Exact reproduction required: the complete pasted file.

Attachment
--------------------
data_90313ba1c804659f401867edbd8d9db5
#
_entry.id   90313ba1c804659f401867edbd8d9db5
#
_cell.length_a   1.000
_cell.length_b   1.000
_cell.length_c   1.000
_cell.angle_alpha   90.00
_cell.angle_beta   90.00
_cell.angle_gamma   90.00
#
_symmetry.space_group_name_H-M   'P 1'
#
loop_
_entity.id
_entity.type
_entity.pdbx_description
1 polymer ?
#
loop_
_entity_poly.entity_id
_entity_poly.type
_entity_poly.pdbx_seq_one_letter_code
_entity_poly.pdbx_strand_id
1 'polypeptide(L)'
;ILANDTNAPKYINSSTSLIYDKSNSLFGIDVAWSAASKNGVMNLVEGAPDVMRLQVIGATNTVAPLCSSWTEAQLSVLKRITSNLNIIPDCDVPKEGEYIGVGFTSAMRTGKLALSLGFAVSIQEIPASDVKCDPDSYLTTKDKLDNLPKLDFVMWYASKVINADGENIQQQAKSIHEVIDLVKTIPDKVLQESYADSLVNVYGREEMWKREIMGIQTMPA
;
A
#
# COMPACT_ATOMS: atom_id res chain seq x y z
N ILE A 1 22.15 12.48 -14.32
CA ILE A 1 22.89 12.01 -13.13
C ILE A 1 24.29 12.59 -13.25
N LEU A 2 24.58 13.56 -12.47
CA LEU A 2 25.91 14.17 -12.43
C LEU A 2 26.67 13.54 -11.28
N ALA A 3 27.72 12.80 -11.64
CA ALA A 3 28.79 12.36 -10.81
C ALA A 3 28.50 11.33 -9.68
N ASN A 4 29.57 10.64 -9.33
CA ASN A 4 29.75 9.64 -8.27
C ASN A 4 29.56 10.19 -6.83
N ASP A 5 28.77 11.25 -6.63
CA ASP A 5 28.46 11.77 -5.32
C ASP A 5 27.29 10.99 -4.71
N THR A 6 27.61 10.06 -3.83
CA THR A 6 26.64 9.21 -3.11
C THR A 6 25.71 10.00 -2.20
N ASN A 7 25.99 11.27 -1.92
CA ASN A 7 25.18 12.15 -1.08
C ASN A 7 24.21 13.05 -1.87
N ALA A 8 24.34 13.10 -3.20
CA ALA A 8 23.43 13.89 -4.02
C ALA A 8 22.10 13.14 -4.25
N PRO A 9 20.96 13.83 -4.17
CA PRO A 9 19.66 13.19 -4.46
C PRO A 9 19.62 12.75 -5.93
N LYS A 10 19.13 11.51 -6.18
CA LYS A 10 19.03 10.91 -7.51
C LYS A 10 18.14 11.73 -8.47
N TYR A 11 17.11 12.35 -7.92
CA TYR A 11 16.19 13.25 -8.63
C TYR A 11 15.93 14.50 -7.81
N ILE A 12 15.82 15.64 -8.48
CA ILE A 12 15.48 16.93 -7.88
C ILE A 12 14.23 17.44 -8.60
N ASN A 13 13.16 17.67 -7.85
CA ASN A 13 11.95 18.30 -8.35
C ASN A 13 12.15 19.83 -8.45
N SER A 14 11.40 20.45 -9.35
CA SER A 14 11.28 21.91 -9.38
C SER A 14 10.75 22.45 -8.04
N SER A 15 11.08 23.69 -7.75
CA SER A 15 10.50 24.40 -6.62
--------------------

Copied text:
data_90313ba1c804659f401867edbd8d9db5
#
_entry.id   90313ba1c804659f401867edbd8d9db5
#
_cell.length_a   1.000
_cell.length_b   1.000
_cell.length_c   1.000
_cell.angle_alpha   90.00
_cell.angle_beta   90.00
_cell.angle_gamma   90.00
#
_symmetry.space_group_name_H-M   'P 1'
#
loop_
_entity.id
_entity.type
_entity.pdbx_description
1 polymer ?
#
loop_
_entity_poly.entity_id
_entity_poly.type
_entity_poly.pdbx_seq_one_letter_code
_entity_poly.pdbx_strand_id
1 'polypeptide(L)'
;ILANDTNAPKYINSSTSLIYDKSNSLFGIDVAWSAASKNGVMNLVEGAPDVMRLQVIGATNTVAPLCSSWTEAQLSVLKRITSNLNIIPDCDVPKEGEYIGVGFTSAMRTGKLALSLGFAVSIQEIPASDVKCDPDSYLTTKDKLDNLPKLDFVMWYASKVINADGENIQQQAKSIHEVIDLVKTIPDKVLQESYADSLVNVYGREEMWKREIMGIQTMPA
;
A
#
# COMPACT_ATOMS: atom_id res chain seq x y z
N ILE A 1 22.15 12.48 -14.32
CA ILE A 1 22.89 12.01 -13.13
C ILE A 1 24.29 12.59 -13.25
N LEU A 2 24.58 13.56 -12.47
CA LEU A 2 25.91 14.17 -12.43
C LEU A 2 26.67 13.54 -11.28
N ALA A 3 27.72 12.80 -11.64
CA ALA A 3 28.79 12.36 -10.81
C ALA A 3 28.50 11.33 -9.68
N ASN A 4 29.57 10.64 -9.33
CA ASN A 4 29.75 9.64 -8.27
C ASN A 4 29.56 10.19 -6.83
N ASP A 5 28.77 11.25 -6.63
CA ASP A 5 28.46 11.77 -5.32
C ASP A 5 27.29 10.99 -4.71
N THR A 6 27.61 10.06 -3.83
CA THR A 6 26.64 9.21 -3.11
C THR A 6 25.71 10.00 -2.20
N ASN A 7 25.99 11.27 -1.92
CA ASN A 7 25.18 12.15 -1.08
C ASN A 7 24.21 13.05 -1.87
N ALA A 8 24.34 13.10 -3.20
CA ALA A 8 23.43 13.89 -4.02
C ALA A 8 22.10 13.14 -4.25
N PRO A 9 20.96 13.83 -4.17
CA PRO A 9 19.66 13.19 -4.46
C PRO A 9 19.62 12.75 -5.93
N LYS A 10 19.13 11.51 -6.18
CA LYS A 10 19.03 10.91 -7.51
C LYS A 10 18.14 11.73 -8.47
N TYR A 11 17.11 12.35 -7.92
CA TYR A 11 16.19 13.25 -8.63
C TYR A 11 15.93 14.50 -7.81
N ILE A 12 15.82 15.64 -8.48
CA ILE A 12 15.48 16.93 -7.88
C ILE A 12 14.23 17.44 -8.60
N ASN A 13 13.16 17.67 -7.85
CA ASN A 13 11.95 18.30 -8.35
C ASN A 13 12.15 19.83 -8.45
N SER A 14 11.40 20.45 -9.35
CA SER A 14 11.28 21.91 -9.38
C SER A 14 10.75 22.45 -8.04
N SER A 15 11.08 23.69 -7.75
CA SER A 15 10.50 24.40 -6.62